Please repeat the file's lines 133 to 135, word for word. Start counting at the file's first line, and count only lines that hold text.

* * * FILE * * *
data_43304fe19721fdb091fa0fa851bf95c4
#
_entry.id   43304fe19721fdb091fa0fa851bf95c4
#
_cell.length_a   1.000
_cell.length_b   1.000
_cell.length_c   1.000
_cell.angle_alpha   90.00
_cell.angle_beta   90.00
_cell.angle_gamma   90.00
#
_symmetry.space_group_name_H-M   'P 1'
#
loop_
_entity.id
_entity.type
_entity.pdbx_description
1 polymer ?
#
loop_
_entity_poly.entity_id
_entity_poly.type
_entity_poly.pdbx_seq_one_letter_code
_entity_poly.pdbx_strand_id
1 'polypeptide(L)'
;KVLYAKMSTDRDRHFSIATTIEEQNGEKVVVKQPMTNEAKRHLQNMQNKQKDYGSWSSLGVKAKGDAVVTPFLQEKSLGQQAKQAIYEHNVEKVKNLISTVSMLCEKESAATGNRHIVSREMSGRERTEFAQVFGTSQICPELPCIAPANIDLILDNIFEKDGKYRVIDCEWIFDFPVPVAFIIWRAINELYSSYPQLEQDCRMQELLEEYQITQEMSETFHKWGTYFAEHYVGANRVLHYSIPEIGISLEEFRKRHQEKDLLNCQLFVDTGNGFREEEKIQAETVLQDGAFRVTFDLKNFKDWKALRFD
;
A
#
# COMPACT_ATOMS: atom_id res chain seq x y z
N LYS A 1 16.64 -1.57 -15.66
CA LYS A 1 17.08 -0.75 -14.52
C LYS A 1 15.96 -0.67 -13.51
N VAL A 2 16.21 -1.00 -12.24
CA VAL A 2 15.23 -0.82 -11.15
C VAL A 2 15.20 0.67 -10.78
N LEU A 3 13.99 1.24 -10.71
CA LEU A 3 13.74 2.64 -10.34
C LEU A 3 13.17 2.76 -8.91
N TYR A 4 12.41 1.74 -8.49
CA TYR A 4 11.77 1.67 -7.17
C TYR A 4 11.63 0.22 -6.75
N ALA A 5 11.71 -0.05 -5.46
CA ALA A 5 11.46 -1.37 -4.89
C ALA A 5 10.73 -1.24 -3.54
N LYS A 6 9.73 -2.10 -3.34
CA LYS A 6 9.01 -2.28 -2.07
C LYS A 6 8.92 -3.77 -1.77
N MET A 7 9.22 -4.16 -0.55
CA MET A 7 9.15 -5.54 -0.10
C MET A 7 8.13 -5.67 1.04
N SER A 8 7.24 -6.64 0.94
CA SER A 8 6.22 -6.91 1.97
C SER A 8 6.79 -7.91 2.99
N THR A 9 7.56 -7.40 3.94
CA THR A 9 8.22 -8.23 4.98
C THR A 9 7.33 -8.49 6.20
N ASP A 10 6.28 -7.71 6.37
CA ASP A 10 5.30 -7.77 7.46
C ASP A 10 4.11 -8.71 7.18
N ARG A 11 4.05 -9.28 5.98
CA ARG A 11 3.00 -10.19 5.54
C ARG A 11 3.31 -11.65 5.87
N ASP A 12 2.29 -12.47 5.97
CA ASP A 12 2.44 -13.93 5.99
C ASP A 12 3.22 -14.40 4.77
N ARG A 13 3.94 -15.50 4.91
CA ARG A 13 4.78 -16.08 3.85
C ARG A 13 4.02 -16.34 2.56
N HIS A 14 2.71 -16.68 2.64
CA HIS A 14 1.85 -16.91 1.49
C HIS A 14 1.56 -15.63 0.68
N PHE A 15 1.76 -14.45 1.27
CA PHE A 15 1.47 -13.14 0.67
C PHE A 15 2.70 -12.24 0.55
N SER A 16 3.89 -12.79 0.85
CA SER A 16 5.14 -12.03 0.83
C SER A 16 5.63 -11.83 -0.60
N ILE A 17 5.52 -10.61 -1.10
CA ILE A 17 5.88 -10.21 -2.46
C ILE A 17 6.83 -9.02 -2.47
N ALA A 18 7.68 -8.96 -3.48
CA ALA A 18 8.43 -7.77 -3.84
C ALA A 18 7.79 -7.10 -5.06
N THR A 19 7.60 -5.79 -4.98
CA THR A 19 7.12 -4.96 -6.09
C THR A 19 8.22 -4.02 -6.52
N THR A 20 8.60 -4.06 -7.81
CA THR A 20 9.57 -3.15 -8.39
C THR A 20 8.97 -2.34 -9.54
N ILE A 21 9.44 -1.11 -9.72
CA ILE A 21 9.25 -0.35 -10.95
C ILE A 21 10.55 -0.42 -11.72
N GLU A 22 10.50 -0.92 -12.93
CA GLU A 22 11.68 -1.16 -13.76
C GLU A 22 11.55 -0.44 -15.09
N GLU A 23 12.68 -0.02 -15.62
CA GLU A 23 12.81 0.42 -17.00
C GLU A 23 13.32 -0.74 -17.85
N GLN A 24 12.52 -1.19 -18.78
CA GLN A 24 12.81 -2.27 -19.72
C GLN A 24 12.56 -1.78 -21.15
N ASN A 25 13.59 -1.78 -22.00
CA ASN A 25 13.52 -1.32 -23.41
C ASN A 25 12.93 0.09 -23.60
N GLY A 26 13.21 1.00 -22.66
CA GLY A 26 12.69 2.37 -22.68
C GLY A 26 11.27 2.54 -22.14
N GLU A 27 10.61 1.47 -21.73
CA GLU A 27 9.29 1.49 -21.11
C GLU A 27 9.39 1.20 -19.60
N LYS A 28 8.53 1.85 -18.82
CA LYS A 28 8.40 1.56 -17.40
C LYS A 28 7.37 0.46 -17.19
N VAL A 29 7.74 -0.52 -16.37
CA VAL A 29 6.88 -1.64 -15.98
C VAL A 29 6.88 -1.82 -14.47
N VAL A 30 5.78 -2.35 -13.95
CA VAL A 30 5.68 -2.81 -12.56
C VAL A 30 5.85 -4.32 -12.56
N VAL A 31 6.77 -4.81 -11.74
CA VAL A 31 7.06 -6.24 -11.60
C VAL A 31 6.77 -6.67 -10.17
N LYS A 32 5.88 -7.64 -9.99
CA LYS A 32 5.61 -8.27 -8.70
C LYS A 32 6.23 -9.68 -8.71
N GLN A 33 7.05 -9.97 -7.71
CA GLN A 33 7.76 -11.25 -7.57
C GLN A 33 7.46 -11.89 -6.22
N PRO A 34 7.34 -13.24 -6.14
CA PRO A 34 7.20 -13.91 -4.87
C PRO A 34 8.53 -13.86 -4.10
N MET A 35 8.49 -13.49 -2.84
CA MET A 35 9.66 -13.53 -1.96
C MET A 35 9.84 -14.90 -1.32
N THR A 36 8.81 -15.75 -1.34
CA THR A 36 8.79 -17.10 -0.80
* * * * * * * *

N MET A 35 8.49 -13.49 -2.84
CA MET A 35 9.66 -13.53 -1.96
C MET A 35 9.84 -14.90 -1.32